The TSX gave back a more modest amount compared to the US as the sector mix was relatively favourable.  Canada’s federal budget landed with a bit of a thud in the investment community. The headline tax measure is a long-speculated increase in the capital gains inclusion rate, from 50% to 66.7%, although limited to corporations, trusts, and individuals with gains exceeding $250,000. While the capital gains threshold for individuals sounds high on the surface, consider that high real estate values will mean that many sellers of investment or cottage properties will get dinged by the higher inclusion rate. This will similarly be a concern for Baby Boomers passing down property to younger generations. This immediately had many wondering if the change, which takes effect on June 25, 2024, will trigger a wave of selling—maybe, but not necessarily. Presumably some owners of assets with a pending or looming sale will be incentivized to pull it forward, and Ottawa is indeed expecting some of that behaviour in the way they account for revenues—a high initial take followed by a lull. Some of the other rumoured tax changes were absent, namely a wealth tax, increase in marginal tax rates and targeted corporate tax changes. But, given the now steady yearly roll out of tax increases, allocators of capital are probably already asking: what’s next?

YTD, the TSX is up 4.05, and the benchmark 10-year yield ended the week to yield 3.74%.


U.S. & Global

Equity markets continued their correction last week, with some firm economic data unable to counter the reality that rate cuts are not coming as soon or aggressively as previously thought. The S&P 500 fell 3.2% by late Friday, with technology, consumer discretionary and communication services posting the deepest declines alongside some steep selloffs from the likes of Netflix.

Rate cut expectations continue to get dialed back, with Fed Chair Powell suggesting this week that the likelihood of near-term easing is getting declining. This comes in the wake of sturdy labour market data and frustratingly slow progress in underlying inflation metrics. For example, 3-month annualized rates of core and supercore inflation, in both the CPI and PCEPI, are running in the 3.5%-to-8.2% range. And for each of those four individual indicators, the 3-month rate has accelerated above the 6-month rate, which is also above the 12-month rate. This is not the stuff of rate cuts. As Powell said this week, “the recent data have clearly not given us greater confidence, and instead indicate that it’s likely to take longer than expected to achieve that confidence”. After getting hopped up on rate cut expectations coming into the year, when there was about 125 bps of easing priced in, the market is now pricing in just 40 bps, with the first full 25 bps only occurring by November.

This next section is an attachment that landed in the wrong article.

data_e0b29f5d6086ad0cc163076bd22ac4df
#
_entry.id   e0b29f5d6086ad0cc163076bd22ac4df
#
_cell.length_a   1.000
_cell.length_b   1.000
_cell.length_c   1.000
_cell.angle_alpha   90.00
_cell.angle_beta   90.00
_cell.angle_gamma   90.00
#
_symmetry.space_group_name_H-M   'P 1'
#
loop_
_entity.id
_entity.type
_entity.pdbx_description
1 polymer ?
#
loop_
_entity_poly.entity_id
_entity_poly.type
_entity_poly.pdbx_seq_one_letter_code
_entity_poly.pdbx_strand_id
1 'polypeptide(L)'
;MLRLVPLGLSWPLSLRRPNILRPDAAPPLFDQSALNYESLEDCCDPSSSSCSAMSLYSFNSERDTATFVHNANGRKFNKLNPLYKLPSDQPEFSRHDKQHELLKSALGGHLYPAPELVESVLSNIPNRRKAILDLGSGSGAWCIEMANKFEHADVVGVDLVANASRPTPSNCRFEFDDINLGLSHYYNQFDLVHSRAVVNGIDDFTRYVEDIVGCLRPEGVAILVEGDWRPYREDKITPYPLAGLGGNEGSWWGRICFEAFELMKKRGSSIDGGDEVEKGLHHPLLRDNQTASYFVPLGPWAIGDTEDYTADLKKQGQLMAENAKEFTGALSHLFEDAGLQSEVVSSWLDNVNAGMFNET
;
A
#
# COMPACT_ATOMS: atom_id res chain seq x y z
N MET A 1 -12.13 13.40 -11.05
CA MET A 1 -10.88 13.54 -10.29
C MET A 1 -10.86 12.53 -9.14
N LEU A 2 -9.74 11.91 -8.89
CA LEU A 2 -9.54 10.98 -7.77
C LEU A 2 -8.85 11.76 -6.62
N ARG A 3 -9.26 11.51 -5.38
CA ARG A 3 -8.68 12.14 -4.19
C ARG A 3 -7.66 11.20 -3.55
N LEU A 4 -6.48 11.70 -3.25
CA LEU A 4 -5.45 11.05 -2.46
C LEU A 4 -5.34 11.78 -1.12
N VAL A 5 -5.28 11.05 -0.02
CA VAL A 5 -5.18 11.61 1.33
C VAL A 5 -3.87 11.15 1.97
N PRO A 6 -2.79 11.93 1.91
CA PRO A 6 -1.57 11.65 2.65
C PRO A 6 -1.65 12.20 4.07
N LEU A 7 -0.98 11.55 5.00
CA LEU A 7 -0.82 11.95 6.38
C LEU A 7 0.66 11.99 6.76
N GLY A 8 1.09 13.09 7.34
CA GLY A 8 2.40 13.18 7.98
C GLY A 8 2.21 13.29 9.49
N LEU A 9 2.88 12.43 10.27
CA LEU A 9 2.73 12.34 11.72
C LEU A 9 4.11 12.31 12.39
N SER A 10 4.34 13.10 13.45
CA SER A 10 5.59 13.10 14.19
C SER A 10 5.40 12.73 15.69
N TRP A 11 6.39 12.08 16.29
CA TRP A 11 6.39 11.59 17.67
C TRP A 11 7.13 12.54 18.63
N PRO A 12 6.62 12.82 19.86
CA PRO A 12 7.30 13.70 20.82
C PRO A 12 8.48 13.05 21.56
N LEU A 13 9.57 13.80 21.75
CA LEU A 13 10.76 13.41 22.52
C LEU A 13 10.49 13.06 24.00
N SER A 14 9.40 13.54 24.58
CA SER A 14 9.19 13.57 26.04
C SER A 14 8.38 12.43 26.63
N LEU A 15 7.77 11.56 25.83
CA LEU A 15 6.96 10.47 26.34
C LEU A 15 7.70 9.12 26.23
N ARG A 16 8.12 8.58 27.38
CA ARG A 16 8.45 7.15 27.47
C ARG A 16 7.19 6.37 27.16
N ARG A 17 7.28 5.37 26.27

YTD, the DJIA is up 0.79%, the NASDAQ is up 1.80%, and the S&P 500 is up 4.14%.  The 10-year Treasury yield ended the week to yield 4.62%.


Source: BMO Capital Markets


The Good: CPI-Median eased to +2.8% y/y (Mar.)—and other core metrics also slowed; Manufacturing Sales Volumes +0.1% (Feb.); Core Wholesale Trade Volumes +0.2% (Feb.); Household Mortgage Credit steady at 3.4% y/y (Feb.); New Motor Vehicle Sales +25.4% y/y (Feb.).


The Bad: Housing Starts -6.9% to 242,195 a.r. (Mar.); Construction Investment -1.1% (Feb.); Global Investors sold a net $8.87 bln in Canadian securities (Feb.);  Federal Budget Deficit estimated at $39.8 bln (FY24/25)—1.3% of GDP.


The Good: Retail Sales +0.7% (Mar.); Industrial Production +0.4% (Mar.); Initial Claims steady at 212k (Apr. 13 week); Empire State Manufacturing Survey +0.5 pts to 46.0; Philly Fed Index +1.8 pts to 49.8 (Apr.)—both ISM-adjusted; NAHB Housing Market Index unch at 51 (Mar.).

The Bad:  Existing Home Sales -4.3% to 4.19 mln a.r. (Mar.); Housing Starts -14.7% to 1.32 mln a.r. (Mar.); Building Permits -4.3% to 1.46 mln a.r. (Mar.); Leading Indicator -0.3% (Mar.); Global Investors sold a net $145.7 bln in U.S. securities (Feb.).



Rescuer 'gobsmacked' after pet snake survives year apart from owner, crow attack

A pet snake was missing for more than a year before it was dropped by a crow into a garden in northern England and reunited with its owner.

The Royal Society for the Prevention of Cruelty to Animals was called to rescue the corn snake, which had slithered up onto a nearby garage roof in Spennymoor, County Durham, the BBC reported.

A resident came over and was “absolutely delighted” to find her pet Agnus, who had been missing for a year.

The RSPCA was “gobsmacked” that the snake survived both the crow attack and being without heat for such a long time.

Snakes aren’t able to produce their own body heat, so they rely on their environment to maintain their body temperature.

The three-foot-long snake had been picked up by the crow and dropped when the crow “realized it had bitten off more than it could chew,” RSPCA Insp. John Lawson said.

“After I rescued the snake, a resident living nearby came over and was absolutely delighted as it was her missing pet from a year ago called Agnus,” he said.

Agnus was taken to a vet and treated for a respiratory infection from being outside in the cold, then reunited with her owner.

“The vet believes Agnus had gone into brumation mode, similar to hibernation, and her body had shut down in order to survive,” Lawson said.

“It really is amazing that she survived for so long without heat — and also survived after a crow had decided to try to fly off with her.”